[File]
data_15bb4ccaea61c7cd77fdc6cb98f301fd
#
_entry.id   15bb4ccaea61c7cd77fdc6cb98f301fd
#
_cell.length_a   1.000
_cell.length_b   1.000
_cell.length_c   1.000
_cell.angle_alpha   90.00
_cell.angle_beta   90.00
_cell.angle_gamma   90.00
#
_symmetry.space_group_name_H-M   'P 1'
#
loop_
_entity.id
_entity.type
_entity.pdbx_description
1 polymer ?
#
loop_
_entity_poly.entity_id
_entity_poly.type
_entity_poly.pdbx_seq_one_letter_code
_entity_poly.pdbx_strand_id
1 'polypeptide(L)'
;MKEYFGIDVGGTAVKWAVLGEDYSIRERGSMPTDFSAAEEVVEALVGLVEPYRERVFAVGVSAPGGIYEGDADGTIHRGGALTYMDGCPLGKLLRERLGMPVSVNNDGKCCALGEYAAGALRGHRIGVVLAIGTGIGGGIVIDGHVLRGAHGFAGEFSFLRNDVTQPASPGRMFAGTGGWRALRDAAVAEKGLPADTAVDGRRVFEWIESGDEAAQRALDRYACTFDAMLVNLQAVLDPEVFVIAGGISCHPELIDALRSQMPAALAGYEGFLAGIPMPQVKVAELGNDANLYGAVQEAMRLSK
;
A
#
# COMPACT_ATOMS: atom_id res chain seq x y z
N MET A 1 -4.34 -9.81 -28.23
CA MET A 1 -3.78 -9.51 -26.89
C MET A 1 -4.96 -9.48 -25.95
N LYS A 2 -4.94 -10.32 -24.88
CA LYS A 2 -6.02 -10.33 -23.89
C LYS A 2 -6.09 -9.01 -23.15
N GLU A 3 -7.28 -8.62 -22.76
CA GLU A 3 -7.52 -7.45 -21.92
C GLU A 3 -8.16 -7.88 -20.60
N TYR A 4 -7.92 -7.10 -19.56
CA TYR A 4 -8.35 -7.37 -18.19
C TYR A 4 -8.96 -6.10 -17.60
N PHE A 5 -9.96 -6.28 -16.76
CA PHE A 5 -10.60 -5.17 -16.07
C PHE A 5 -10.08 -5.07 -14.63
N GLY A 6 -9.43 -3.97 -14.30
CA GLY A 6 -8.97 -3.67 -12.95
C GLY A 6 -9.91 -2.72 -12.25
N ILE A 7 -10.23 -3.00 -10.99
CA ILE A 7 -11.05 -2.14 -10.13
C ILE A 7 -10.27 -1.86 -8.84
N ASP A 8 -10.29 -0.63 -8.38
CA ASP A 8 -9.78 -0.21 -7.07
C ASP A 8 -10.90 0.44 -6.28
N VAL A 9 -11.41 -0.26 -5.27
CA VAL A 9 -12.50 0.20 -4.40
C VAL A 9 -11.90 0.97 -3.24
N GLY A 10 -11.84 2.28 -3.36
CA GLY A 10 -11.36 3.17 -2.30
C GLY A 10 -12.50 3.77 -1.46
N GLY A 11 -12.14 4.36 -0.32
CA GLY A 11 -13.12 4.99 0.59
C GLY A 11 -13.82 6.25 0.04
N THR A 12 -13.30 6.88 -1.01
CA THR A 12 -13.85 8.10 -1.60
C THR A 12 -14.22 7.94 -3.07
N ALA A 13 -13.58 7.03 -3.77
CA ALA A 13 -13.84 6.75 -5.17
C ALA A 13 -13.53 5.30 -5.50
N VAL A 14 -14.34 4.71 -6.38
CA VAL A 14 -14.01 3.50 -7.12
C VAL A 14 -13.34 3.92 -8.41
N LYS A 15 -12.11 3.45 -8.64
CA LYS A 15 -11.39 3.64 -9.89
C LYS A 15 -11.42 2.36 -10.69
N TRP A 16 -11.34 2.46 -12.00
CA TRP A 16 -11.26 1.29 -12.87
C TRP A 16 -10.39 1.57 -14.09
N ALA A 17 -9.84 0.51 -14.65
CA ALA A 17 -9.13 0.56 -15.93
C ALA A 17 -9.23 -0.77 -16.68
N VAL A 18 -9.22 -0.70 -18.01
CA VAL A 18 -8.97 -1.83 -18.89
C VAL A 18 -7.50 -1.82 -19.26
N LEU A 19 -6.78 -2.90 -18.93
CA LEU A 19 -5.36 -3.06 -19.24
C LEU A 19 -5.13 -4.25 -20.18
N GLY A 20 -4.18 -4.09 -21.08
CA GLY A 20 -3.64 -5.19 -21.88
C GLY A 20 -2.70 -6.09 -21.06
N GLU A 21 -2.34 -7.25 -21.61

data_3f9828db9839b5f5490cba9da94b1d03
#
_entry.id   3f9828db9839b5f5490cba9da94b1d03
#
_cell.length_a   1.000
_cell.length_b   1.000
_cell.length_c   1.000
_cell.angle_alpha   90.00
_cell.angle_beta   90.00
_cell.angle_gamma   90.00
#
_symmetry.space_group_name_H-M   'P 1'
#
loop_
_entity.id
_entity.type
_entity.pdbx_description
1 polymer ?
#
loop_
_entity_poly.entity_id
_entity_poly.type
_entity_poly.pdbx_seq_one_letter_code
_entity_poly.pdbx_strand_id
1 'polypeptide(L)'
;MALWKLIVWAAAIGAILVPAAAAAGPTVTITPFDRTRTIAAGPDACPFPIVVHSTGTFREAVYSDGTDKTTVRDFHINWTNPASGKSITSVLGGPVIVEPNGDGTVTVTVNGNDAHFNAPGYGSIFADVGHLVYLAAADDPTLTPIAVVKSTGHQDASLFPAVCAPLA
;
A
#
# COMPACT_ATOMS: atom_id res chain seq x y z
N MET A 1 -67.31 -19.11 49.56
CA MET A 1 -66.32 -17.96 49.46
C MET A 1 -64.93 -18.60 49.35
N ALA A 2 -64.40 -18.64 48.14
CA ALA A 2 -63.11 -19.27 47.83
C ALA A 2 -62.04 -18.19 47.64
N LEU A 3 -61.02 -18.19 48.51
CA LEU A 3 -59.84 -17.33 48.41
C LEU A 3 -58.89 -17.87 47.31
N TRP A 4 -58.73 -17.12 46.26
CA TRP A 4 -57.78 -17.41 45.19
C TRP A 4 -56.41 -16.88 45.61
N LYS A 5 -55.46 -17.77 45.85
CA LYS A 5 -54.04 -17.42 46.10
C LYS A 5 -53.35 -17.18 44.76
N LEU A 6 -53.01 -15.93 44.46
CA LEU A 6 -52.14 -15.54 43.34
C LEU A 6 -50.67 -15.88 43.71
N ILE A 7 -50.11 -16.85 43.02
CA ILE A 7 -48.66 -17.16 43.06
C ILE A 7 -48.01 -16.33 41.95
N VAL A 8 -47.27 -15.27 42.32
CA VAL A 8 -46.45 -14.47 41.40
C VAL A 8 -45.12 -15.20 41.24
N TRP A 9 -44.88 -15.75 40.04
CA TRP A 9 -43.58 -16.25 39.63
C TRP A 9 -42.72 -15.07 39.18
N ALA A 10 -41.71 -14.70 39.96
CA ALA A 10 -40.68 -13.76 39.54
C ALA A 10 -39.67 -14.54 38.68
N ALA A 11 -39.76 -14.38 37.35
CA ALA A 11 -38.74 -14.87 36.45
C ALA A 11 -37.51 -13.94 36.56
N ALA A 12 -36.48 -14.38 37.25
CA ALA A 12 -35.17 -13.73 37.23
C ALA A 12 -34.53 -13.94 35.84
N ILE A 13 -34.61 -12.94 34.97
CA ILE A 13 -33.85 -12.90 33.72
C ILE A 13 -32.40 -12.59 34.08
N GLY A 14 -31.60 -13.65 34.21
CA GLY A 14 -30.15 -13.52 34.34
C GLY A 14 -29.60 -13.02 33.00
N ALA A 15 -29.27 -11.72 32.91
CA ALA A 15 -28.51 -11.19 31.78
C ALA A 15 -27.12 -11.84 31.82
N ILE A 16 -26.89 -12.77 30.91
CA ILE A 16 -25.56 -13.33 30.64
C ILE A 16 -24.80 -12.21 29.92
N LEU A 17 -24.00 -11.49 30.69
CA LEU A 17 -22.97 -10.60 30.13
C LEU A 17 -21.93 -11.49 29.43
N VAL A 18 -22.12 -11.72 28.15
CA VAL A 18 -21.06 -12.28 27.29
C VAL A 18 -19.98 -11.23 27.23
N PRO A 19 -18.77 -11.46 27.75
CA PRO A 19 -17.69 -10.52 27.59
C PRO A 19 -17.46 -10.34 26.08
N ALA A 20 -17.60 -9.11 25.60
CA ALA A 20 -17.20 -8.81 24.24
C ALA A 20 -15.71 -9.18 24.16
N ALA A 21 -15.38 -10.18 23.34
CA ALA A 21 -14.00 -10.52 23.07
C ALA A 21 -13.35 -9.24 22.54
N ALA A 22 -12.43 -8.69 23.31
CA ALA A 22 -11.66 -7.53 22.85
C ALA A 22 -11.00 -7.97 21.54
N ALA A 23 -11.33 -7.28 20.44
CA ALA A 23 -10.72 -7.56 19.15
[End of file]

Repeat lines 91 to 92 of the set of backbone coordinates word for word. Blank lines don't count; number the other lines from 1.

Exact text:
N GLU A 21 -2.34 -7.25 -21.61

data_3f9828db9839b5f5490cba9da94b1d03